Unforeseen

A morning ramble turned up a surprise: a poplar stump had become a dining table for one of the neighbourhood hawks.

Feathers covered the top. Hung off the side. Lay in bunches on the ground. A sudden end to a small bird.

Whose song is missing from our woods today?

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14 thoughts on “Unforeseen

      1. I have seen something similar with whitetails. I think it is caused by insects, particularly black flies but probably ticks as well. I’ve seen pretty bad infestations of them on horses that are not adequately protected from flies, especially on the chest area.

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  1. Just nature doing its thing, Sally, and usually creating a balance. We’ve had a mouse explosion around here and I’m thinking we could really use a cat. 🙂 As for the insects, the deer herd that lives on our property seem to be particularly bothered by bugs this year. But it varies with the season. –Curt

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    1. Ah, balance! No mice to speak of (thanks, in part to our resident great grey owl and nearby foxes). It has been an odd summer for small birds, however. In other words, where the heck are they?!? We don’t feed birds because the seed attracts bears and while we don’t mind them some folks don’t appreciate getting close and personal. But we do provide lots of water. For years we’ve had dozens of birds coming to drink and bathe. This year? I can count on two hands the number of times I’ve seen them at the water. I do hear them occasionally in the woods. Changes, that’s for sure.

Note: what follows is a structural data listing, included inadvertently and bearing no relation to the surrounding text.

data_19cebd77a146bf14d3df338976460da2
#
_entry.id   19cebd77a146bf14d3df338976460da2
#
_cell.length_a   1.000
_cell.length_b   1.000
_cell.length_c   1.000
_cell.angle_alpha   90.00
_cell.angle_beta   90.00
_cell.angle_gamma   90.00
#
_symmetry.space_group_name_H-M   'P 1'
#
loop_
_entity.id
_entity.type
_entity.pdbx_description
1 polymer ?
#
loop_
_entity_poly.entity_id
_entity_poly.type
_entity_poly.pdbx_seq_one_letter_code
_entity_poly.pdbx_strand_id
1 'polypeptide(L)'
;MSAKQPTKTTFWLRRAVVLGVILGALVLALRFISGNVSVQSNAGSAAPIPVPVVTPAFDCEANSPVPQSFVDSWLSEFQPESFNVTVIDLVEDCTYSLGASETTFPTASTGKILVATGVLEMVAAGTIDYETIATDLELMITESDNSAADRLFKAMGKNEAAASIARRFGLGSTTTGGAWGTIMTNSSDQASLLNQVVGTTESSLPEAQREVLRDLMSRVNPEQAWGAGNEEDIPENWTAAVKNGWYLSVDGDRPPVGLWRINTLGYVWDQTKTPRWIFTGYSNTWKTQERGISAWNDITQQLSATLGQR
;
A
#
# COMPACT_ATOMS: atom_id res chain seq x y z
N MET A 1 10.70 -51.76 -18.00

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      1. I wonder if it has something to do with changing climate — a warmer summer, less rain, plants blooming ahead of schedule — so many factors that could impact birds. Black capped and boreal chickadees, red-breasted nuthatches, tree swallows, mountain bluebirds, kestrels and others — all among the missing or in very reduced numbers. Strange times, Curt.

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      1. This just reminded me of the bird feathers my cat would leave us each morning. My dad preferred dead mice (easier to clean and proof that the cat was doing her duty). I loved the photos, and I am looking forward to your next set.

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      2. Cats are certainly good hunters. I remember my cats bringing home mice — sometimes all I’d find on the porch was the gall bladder (yucky stuff to eat, apparently), the rest having been eaten for breakfast. “-)

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